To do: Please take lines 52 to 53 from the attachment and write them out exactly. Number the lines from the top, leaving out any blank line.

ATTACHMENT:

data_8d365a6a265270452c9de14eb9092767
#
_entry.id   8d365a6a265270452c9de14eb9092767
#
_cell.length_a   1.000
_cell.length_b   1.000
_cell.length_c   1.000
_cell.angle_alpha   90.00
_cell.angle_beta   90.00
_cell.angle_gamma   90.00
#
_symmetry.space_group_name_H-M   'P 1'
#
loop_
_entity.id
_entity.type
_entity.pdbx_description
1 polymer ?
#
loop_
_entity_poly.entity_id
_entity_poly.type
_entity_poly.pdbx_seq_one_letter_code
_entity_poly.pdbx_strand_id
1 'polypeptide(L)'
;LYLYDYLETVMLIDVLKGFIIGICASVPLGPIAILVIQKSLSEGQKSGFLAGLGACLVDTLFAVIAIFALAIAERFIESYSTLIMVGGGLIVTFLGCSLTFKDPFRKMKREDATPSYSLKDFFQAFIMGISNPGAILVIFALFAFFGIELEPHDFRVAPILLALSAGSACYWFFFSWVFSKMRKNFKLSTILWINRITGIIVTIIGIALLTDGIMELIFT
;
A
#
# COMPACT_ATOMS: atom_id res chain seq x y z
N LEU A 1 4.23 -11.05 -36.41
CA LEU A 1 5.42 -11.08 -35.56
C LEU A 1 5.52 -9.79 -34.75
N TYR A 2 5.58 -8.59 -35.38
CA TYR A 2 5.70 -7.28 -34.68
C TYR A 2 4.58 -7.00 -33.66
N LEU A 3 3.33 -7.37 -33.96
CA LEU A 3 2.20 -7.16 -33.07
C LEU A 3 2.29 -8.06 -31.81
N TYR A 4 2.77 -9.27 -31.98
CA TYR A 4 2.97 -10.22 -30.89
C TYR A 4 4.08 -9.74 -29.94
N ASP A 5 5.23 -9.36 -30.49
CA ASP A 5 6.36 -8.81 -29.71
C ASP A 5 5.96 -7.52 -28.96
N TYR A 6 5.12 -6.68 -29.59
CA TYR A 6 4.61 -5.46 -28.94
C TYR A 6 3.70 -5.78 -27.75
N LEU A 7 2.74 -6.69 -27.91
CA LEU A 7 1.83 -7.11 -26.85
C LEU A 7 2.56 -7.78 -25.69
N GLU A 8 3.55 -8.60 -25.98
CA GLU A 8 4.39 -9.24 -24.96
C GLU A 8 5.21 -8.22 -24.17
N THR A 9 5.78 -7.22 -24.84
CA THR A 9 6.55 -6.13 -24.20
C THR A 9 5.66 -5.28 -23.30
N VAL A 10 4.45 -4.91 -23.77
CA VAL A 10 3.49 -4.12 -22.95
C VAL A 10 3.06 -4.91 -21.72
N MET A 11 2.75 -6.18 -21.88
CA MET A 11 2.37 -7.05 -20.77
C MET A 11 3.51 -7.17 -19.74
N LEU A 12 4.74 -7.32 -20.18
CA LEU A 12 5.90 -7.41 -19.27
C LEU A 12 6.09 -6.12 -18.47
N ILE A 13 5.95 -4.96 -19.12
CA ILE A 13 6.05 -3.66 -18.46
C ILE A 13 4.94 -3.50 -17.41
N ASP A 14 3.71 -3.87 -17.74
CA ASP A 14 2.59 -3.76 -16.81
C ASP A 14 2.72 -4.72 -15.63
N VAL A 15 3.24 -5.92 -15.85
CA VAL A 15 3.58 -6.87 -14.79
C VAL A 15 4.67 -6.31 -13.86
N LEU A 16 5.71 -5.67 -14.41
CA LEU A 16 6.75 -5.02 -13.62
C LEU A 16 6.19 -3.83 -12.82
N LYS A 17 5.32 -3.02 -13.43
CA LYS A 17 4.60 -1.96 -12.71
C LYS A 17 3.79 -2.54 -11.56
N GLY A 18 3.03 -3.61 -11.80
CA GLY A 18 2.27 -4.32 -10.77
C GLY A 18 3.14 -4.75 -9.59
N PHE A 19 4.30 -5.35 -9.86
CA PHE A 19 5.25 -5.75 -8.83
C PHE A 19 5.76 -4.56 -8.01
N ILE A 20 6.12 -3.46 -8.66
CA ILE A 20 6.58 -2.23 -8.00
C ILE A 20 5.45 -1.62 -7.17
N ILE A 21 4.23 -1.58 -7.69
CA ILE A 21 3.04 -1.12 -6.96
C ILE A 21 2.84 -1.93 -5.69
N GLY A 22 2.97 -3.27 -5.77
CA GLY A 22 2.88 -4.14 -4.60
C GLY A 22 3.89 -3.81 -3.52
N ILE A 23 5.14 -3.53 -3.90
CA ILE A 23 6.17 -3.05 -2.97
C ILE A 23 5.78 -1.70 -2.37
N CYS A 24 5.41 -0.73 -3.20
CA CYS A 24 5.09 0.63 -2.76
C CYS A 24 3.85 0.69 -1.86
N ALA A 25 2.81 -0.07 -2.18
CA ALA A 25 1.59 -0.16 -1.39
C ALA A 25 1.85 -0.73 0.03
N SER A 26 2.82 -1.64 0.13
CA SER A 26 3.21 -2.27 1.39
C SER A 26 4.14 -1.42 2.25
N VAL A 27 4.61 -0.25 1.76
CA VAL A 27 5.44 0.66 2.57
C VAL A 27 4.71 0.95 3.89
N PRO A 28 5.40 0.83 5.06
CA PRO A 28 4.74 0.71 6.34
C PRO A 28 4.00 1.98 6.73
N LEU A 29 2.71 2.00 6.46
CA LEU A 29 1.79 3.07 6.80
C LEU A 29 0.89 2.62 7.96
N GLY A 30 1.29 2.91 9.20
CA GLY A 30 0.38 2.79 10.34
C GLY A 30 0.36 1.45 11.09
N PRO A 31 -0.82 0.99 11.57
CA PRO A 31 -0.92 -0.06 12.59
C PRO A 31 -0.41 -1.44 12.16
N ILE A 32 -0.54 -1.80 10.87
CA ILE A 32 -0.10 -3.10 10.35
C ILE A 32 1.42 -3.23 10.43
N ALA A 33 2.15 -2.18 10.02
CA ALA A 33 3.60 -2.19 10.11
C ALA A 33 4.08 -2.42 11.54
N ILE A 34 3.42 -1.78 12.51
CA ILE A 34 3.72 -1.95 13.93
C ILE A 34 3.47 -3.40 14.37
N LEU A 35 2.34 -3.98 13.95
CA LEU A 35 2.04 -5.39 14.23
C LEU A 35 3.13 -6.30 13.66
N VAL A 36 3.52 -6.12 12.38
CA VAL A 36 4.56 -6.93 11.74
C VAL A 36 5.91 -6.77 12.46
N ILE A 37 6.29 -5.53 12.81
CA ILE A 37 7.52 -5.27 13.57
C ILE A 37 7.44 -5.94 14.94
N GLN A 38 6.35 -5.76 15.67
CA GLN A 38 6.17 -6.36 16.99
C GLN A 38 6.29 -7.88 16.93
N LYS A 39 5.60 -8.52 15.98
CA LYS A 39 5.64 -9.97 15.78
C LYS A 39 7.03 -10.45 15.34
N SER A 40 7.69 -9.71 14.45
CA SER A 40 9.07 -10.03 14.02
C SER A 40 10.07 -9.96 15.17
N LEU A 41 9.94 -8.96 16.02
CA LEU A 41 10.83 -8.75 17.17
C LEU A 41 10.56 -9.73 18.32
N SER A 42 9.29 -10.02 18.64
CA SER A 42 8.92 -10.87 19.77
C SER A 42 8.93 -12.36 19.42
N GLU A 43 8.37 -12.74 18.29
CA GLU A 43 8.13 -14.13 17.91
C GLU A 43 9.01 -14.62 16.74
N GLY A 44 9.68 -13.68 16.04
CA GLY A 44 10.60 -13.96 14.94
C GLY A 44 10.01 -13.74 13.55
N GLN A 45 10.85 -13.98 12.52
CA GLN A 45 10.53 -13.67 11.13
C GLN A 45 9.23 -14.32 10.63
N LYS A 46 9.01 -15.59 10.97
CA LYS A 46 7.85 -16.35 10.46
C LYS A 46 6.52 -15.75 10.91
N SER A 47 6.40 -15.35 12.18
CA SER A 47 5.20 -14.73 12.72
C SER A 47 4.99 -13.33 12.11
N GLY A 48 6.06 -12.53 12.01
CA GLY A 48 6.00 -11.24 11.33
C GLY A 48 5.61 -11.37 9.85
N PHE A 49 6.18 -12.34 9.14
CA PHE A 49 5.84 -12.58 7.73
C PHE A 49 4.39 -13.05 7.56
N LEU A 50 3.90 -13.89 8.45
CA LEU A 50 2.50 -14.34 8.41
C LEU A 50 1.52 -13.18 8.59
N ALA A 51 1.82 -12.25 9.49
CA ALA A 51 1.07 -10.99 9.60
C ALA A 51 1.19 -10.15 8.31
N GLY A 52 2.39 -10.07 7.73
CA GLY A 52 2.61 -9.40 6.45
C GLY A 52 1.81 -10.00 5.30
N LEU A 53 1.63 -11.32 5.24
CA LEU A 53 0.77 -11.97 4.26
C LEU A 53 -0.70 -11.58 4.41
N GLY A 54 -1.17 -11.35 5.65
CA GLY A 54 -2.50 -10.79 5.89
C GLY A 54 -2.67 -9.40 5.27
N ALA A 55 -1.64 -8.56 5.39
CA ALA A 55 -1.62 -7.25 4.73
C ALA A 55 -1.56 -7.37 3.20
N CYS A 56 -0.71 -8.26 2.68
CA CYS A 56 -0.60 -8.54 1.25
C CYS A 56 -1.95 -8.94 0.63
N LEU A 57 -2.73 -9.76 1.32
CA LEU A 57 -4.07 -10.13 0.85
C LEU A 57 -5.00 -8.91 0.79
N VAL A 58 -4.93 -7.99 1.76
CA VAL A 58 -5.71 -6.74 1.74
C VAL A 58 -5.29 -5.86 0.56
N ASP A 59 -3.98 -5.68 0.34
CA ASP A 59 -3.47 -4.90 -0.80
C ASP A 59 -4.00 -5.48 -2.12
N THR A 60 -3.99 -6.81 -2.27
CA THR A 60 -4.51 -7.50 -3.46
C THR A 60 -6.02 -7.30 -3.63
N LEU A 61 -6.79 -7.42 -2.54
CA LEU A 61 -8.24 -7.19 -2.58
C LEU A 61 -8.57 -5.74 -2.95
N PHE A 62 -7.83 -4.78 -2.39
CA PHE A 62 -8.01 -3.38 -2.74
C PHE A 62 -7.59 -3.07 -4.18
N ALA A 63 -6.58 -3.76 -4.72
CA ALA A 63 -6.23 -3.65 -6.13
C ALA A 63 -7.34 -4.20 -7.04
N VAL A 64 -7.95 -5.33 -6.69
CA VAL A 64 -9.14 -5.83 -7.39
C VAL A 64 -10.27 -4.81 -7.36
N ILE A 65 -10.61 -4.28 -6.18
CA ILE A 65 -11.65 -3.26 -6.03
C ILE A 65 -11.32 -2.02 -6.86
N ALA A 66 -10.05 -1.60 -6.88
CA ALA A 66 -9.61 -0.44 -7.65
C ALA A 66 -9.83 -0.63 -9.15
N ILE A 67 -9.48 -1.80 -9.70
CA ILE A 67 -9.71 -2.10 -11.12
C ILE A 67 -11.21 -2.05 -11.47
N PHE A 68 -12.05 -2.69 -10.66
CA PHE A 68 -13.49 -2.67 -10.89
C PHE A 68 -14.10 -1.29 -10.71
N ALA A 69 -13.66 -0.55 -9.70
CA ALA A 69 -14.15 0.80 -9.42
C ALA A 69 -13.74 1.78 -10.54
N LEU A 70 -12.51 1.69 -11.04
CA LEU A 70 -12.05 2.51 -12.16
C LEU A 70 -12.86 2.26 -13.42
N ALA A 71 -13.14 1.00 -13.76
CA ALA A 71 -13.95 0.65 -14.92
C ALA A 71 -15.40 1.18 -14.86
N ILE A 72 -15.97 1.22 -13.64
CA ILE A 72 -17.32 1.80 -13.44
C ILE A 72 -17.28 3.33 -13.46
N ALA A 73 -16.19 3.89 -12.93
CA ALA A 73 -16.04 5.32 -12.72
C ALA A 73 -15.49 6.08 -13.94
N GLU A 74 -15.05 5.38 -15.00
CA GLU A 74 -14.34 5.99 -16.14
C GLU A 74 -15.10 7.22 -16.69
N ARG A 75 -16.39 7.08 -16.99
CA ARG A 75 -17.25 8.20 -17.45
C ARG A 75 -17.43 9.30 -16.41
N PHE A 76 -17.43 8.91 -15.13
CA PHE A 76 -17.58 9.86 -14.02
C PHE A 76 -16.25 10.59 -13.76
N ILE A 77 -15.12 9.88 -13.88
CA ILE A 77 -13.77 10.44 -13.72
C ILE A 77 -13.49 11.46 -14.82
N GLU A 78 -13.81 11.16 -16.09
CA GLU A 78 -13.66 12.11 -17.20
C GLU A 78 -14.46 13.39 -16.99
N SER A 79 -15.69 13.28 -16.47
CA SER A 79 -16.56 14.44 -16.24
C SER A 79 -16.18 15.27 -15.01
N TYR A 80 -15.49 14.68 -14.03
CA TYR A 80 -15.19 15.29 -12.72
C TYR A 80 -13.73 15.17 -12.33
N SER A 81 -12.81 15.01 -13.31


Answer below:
N GLU A 8 3.55 -8.60 -25.98
CA GLU A 8 4.39 -9.24 -24.96